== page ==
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The Christmas Rose

December 8, 2008

THE CHRISTMAS ROSE

According to legend, when the Magi brought their extravagant offerings of myrrh, frankincense, and gold and presented them to the Christ Child, a peasant girl stood outside the door quietly weeping.

She had sought the Christ Child. She, too, desired to bring him a gift. But she had nothing to offer, because she was very poor. She had searched the countryside over for one small flower to bring Him. The winter had been cold. She could find not even a single bloom to offer as a gift.

As she stood there crying, an angel passing saw her sorrow. Stooping down, he brushed aside the snow at her feet. And there sprang up a cluster of beautiful winter roses, waxen white with pink tipped petals.

“Neither myrrh, nor frankincense, nor gold,” said the angel, “is more fitting for the Christ Child than these pure Christmas roses.”

Joyfully the girl gathered the flowers and made her offering to the Holy Child.

Flowers at Christmas are not so unusual here in the Upstate. Even now, there are camellia blossoms and a few David Austin roses blooming in my garden. On our front porch, red geraniums are still offering a display suitable for the Advent season.

The Christmas cactus, also known as orchid cactus, is an easily grown favorite of the holidays. The pendulous stems of the Christmas cactus make a dramatic display. In our home we have several grouped together. Most of our plants were cultivated from a single plant given to us eight years ago following the death of our son Erik. For us, the Christmas cactus is an enduring symbol of hope.

The Christmas rose, also known as the snow rose or winter rose, blooms during the winter in the mountains of central Europe. Most horticultrists agree that the true Christmas rose is helleborus.  It is called the Christmas rose more for its rose-like flowers than for the reliability of seeing it bloom at Christmas time. A low-growing vigorous evergreen, it can bloom anytime from December to April, depending on conditions. The prolific flowers are usually white, with green-tinged centers that age to pink. In the Upstate, helleborus  is more commonly know as the Lenten rose because it it usually blooms after the first of the year.

The very first Christmas gift we received this year was a magnificent red poinsettia. The poinsettia is sometimes called the Christmas star or the winter rose. It is a subtropical plant that is native to Mexico and Central America.

The ancient Aztecs prized the poinsettia as a symbol of purity.  Mexico’s early Christians adopted poinsettias as Christmas flowers. In both Central and North America the plant is used as a Christmas decoration.

The poinsettia has a South Carolina connection. The plant made its debut in the United States due to the efforts of a South Carolina statesman. Born in 1779 in Charleston, the son of a French physician, Joel Roberts Poinsett studied medicine and law in Connecticut and in Europe.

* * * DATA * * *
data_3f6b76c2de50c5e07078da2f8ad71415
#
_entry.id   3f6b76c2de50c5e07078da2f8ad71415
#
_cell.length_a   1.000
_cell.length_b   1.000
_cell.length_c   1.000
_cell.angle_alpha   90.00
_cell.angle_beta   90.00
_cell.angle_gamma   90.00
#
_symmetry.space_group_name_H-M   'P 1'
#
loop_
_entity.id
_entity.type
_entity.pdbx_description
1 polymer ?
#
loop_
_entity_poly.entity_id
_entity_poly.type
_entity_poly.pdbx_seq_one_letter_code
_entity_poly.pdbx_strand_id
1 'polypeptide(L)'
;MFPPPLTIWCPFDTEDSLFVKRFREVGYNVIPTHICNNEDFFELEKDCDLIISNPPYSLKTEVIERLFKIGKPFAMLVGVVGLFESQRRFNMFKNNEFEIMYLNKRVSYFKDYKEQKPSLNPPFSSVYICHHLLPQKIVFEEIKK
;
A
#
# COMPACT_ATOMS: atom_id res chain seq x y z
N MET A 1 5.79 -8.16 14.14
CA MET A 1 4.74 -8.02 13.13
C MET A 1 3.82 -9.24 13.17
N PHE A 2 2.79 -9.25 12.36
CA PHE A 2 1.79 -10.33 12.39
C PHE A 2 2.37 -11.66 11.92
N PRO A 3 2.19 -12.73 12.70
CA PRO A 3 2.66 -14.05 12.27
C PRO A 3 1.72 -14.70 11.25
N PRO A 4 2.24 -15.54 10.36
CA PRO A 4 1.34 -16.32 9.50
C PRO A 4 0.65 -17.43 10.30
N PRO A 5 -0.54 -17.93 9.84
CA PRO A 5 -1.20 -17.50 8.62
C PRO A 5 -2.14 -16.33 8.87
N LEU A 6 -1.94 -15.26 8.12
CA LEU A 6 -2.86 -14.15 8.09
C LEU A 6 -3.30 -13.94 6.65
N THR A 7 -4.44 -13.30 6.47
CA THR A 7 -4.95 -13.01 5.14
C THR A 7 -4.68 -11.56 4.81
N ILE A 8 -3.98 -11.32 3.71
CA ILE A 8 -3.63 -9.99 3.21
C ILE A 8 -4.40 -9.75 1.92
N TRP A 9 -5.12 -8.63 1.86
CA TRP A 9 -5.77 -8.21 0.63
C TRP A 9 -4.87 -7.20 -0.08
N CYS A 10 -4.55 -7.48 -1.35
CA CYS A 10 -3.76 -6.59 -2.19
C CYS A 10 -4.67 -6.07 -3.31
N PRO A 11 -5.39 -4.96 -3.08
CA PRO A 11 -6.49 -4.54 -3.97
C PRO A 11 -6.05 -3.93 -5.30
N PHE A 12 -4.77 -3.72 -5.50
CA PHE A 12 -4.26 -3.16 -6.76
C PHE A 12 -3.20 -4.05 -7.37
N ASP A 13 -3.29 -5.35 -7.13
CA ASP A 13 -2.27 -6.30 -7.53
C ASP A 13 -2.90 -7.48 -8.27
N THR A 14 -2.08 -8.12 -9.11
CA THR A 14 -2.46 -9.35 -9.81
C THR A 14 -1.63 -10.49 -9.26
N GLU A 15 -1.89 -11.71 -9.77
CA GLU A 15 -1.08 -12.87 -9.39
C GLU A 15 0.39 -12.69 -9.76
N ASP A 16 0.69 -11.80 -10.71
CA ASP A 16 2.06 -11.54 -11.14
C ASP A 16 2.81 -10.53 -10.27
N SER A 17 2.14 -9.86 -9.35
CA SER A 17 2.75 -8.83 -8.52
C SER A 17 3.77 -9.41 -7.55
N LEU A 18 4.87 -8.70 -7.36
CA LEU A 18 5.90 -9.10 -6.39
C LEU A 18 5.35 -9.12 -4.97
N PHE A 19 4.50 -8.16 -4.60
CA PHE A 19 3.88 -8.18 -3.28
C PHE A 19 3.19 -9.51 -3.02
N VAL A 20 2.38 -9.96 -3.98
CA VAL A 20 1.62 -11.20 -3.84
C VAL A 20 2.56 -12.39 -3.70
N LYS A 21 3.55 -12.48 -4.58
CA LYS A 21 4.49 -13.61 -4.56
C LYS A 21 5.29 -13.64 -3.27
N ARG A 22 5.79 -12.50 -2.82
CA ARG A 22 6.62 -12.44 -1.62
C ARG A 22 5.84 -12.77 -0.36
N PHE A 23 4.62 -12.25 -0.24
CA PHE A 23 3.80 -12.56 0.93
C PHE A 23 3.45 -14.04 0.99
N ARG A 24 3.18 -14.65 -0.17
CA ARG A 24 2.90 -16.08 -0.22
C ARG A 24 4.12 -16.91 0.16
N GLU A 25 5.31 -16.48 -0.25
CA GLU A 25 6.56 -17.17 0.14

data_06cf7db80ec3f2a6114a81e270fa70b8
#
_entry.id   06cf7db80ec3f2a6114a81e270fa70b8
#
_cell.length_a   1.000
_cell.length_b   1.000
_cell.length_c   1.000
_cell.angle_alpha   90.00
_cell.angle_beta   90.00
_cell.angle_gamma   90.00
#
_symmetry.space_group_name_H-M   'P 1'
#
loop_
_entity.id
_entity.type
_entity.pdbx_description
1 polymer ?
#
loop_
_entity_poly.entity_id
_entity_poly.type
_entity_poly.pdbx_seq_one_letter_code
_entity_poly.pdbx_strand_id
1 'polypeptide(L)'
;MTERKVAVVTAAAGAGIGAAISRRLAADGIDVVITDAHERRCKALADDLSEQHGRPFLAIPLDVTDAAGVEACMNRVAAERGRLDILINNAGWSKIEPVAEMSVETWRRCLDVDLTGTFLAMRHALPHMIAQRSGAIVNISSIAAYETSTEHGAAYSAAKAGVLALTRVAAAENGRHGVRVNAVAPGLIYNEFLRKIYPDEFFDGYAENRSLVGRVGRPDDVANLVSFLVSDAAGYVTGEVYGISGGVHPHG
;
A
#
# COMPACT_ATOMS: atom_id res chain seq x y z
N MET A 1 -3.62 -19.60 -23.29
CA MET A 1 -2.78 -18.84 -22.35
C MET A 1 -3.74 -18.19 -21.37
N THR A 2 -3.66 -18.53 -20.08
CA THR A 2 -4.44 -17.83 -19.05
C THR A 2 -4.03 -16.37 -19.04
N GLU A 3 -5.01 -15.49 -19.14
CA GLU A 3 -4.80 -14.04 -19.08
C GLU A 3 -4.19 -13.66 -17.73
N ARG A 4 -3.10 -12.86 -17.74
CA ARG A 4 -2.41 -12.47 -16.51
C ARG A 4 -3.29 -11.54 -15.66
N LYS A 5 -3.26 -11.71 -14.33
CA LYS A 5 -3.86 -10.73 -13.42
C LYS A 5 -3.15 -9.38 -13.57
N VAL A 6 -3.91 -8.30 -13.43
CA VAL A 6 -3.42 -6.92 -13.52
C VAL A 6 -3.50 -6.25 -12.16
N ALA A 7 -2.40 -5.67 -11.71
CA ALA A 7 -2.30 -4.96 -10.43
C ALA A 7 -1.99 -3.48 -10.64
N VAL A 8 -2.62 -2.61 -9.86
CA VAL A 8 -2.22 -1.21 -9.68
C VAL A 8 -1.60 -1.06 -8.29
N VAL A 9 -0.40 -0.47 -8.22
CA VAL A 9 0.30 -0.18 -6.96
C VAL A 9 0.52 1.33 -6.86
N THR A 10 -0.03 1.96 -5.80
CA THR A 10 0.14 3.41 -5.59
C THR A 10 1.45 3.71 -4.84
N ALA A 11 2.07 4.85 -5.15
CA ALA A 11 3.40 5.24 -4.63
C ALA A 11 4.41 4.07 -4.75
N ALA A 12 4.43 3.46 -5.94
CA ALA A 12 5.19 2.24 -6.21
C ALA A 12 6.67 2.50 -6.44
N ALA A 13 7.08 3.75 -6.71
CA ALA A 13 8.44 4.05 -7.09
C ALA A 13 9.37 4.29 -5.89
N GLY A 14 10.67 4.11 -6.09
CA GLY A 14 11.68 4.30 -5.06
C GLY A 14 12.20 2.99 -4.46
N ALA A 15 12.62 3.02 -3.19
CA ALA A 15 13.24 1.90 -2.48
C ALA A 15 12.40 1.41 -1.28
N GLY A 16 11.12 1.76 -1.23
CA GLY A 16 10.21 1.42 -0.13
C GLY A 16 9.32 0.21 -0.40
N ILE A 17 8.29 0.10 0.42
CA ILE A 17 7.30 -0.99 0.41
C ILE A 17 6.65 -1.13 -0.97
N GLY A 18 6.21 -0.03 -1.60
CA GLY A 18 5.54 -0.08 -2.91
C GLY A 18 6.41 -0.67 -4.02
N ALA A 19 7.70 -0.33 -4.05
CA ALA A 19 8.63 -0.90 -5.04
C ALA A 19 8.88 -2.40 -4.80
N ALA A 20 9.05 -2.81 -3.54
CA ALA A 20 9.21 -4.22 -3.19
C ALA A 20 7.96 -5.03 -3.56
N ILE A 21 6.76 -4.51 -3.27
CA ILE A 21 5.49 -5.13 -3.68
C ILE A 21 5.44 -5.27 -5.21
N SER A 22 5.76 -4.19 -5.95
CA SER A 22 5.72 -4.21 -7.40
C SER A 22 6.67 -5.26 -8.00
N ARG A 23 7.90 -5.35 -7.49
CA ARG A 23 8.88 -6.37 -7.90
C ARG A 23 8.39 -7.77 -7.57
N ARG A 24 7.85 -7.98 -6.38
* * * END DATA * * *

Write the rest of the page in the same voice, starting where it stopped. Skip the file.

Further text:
From 1821 to 1826, Joel Poinsett represented South Carolina in the United States Congress. He simultaneously served as a special envoy to Mexico and was appointed the first American Ambassador to Mexico in 1825. During this time he visited southern Mexico, discovering the plant later named for him.

The bright red poinsettia, like the one that graces our dinning room table, has sometimes been called a Christmas rose.

There are many variations from diverse cultures on the legend of the Christmas rose. A Mexican legend explains that a child who could not afford a gift for the Christ Child picked weeds along the roadsides. A priest told the child that a simple gift, given in love, was acceptable in God’s eyes. As the child brought the weeds into the church, they blossomed into red flowers; hence, the miracle of the poinsettia.

Whether flowers at Christmas are helliborus, poinsettias, Christmas cactus, or geraniums protected on the front porch, their beauty brings added joy to the season usually associated with snow and ice.

Flowers that appear at Christmas are sometimes quite surprising. Recently, even after several killing frosts, I saw a knockout rose covered with reddish pink blossoms. The plant thrives in a protected area next to a south-facing wall. Surely it could be regarded as a Christmas rose.

I thought of the words to an old fifteenth century Christmas carol originally written in German and translated into English. The lyrics suggests that the Christmas rose symbolizes, for Christians, the true meaning of the season.

 

 

Lo, how a rose e’er blooming from tender stem hath sprung!

Of Jesse’s lineage coming, as men of old have sung.

It came, a floweret bright, amid the cold of winter,

When half spent was the night.

 

Last Sunday, a first-grader with a pink ribbon in her hair came to my office before Sunday school. She brought a jelly jar filled with a bouquet of pansies picked from her mother’s flowerbed.

“Dr. Kirk, I brought you a Christmas present!” she said excitedly.

I bent down on one knee to accept the glass container filled with bright-faced purple, yellow, and white pansies. She gave me a big hug and exclaimed “Merry Christmas!’

I put the makeshift vase on my desk.

After the worship service, I admired the gift. Those flowers plucked from the garden by those tiny hands looked for all the world like Christmas roses to me.

Kirk H. Neely

© December 2008

 

 

 

 

 

 

 

 

 

 

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